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In the spring of 2000, Time Warner was finalizing its merger with America Online. With critics claiming
that this merger would create an unruly monopoly, you would have thought that Time Warner management
would have been particularly sensitive to its public image, but it made a decision on April 30 that would
sorely tarnish that image.
Time Warner was in the process of renegotiating its contract with Walt Disney to determine how much
Time Warner would pay for the use of three of Disneys cable channels and whether Disney would renew
Time Warners right to carry the ABC network (ABC is owned by Disney). Negotiations had begun more
than five months earlier but were going nowhere. Deadlines had been extended seven times. Animosities
were escalating between Time Warner and Disney negotiators. By late April, face-to-face talks had ceased.
Communication had come down to the exchanges of nasty faxes.
On April 26, five days before the latest negotiating deadline, when Time Warners rights to carry the ABC
network were to expire, ABC faxed a terse letter to Time Warner notifying it that Disney expected Time
Warner to continue to carry the ABC signal through May 24 after the end of the sweeps period, when
stations measure audiences to determine what to charge advertisers. Time Warner had been insisting on an
eight-month extension. The tone of the fax set off the tempers of some Time Warner executives. They felt
ABC was negotiating by fiat. Within Time Warner, executives began considering blocking ABCs signal to
the 3.5 million homes that Time Warners cable serviced. Some saw blocking the signal as a real risk.
Given that cable companies are not popular with the public and often seen as charging monopolistic prices,
several Time Warner execs feared that they would take the blame rather than Disney. Others argued that
Disney, itself a huge conglomerate, might take just as much blame, if not more, if Time Warner put its
message out effectively, and they doubted ABC would take the chance of losing up to $3 million a day in
advertising revenues. They figured the threat of blocking ABCs signal might finally bring Disney to agree
to Time Warners terms.
By Sunday, April 30, still no agreement had been reached. More terse faxes went back and forth. Neither
side would budge from its demands. By 8:30 P.M., Disney executives began to sense that Time Warners
threat to pull the ABC signal was real, though they still found it hard to believe. Meanwhile, Time Warner
executives were convinced that they had Disney cornered. It is clear they did not think we would drop,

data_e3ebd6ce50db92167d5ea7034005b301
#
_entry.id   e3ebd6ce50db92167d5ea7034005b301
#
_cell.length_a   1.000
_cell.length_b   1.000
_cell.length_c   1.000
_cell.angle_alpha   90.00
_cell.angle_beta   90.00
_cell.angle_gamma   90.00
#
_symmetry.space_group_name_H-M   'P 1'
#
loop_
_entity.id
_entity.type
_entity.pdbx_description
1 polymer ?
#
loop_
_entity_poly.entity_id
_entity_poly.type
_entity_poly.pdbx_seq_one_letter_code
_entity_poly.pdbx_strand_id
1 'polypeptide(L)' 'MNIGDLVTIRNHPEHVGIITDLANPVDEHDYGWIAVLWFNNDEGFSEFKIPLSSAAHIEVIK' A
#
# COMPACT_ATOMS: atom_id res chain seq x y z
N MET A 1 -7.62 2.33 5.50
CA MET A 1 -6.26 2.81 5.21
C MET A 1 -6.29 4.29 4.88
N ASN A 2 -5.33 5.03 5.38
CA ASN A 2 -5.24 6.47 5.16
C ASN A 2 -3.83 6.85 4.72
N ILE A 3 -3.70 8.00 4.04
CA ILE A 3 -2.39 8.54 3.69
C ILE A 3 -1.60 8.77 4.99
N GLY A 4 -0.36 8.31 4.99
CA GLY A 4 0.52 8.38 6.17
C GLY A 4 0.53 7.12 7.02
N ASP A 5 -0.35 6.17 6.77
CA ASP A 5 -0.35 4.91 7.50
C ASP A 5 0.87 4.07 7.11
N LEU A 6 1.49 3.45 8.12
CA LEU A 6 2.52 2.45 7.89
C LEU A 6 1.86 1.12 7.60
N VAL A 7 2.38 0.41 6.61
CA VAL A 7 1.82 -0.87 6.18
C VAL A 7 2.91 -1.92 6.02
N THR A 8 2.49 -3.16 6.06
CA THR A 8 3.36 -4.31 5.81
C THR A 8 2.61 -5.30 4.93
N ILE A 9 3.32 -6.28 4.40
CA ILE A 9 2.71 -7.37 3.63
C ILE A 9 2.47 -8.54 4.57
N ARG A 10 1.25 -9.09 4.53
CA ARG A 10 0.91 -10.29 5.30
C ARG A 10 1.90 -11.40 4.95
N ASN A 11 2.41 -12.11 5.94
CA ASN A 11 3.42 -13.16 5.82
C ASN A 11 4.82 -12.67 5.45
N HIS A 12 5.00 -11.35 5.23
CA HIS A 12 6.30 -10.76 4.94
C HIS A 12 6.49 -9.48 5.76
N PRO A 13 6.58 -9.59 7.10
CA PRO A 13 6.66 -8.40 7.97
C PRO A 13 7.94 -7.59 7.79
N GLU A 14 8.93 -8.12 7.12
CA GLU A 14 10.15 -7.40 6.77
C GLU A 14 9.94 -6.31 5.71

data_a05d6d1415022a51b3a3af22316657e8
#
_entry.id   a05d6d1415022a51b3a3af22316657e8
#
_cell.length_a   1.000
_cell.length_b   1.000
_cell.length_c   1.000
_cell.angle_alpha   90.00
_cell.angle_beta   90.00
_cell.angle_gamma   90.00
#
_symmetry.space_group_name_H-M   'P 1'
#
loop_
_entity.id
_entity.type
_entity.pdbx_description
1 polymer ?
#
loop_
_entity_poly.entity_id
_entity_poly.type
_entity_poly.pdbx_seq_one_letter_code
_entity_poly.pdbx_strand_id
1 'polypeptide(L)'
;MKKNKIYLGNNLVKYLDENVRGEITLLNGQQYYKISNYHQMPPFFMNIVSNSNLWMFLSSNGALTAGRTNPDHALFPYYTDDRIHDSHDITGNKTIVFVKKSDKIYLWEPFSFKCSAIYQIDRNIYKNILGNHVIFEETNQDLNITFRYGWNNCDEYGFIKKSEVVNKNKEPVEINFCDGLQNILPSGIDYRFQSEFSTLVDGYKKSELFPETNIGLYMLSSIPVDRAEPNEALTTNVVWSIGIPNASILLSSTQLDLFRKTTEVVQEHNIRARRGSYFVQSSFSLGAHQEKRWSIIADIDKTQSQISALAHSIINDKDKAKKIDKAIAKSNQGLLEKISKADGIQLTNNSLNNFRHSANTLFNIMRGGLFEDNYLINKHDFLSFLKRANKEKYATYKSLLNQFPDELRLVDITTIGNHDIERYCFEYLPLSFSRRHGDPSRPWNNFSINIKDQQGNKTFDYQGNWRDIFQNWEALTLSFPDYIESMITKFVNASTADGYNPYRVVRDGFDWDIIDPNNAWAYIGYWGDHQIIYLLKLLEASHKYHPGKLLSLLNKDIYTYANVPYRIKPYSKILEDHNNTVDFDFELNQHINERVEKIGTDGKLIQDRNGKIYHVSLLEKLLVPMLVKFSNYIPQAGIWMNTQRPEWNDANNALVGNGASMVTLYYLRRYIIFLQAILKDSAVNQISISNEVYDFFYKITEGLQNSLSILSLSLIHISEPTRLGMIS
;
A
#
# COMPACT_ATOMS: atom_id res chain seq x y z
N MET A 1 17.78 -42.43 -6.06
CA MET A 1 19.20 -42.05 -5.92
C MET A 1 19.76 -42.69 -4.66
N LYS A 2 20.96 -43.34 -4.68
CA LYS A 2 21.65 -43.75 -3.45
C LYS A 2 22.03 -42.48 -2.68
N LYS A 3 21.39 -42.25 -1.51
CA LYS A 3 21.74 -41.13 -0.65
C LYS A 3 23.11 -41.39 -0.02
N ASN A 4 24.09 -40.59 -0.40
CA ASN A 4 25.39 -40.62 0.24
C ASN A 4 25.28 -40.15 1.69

and we did not think they would let us drop, said Fred Dessler, a senior vice president at Time Warner and
head of its negotiating team.
Finally, with no compromise offer from Disney, Time Warner executives felt there was no turning back.
Time Warner Cables president called the companys CEO, Gerald Levin, and told him he was about to
order his engineers to block the ABC signal. Levin supported the decision. At 12:01 on Monday May 1, the
ABC screen went briefly to static, then the phrase Disney has taken ABC away from you appeared in
bright yellow letters on a blue screen.
Within 24 hours, the mayor of New York attacked Time Warner as a predatory monopoly. Disney
dispatched its lawyers to the Washington offices of the U.S. Federal Communications Commission, where
they requested that the commission force Time Warner to transmit its signals. Time Warner executives went
to Washington to plead their case before the FCC. It quickly became clear that the commission was siding
with Disney in this dispute. The next day, Tuesday, The New York Times published an editorial that said the
threat to Disney by a combined AOL and Time Warner was real. It now was becoming increasingly clear to
Time Warner executives that they were losing the public relations war.

Tuesday afternoon, after only 39 hours of blocking ABCs signal, Time Warner called a news conference
and announced that it had offered Disney a six month extension of the negotiations. The following day the
FCC ruled that Time Warner had violated the law by blocking ABC from its system during a sweeps
Time Warner executives admitted afterward that they erred. They say they made a legal miscalculation and
also incorrectly assumed that Disney would back down. Why did we decide to take a stand now? asked
Dessler. We thought it was the right time. They were just pushing us and pushing us.
Use these questions for a class Q & A or break the class into small groups for discussion.
1. What does this case say about the role of emotions in decision making?
2. How did group forces shape this decision?
3. What, if anything, could senior Time-Warner executives have done to have achieved a more effective
outcome in this process?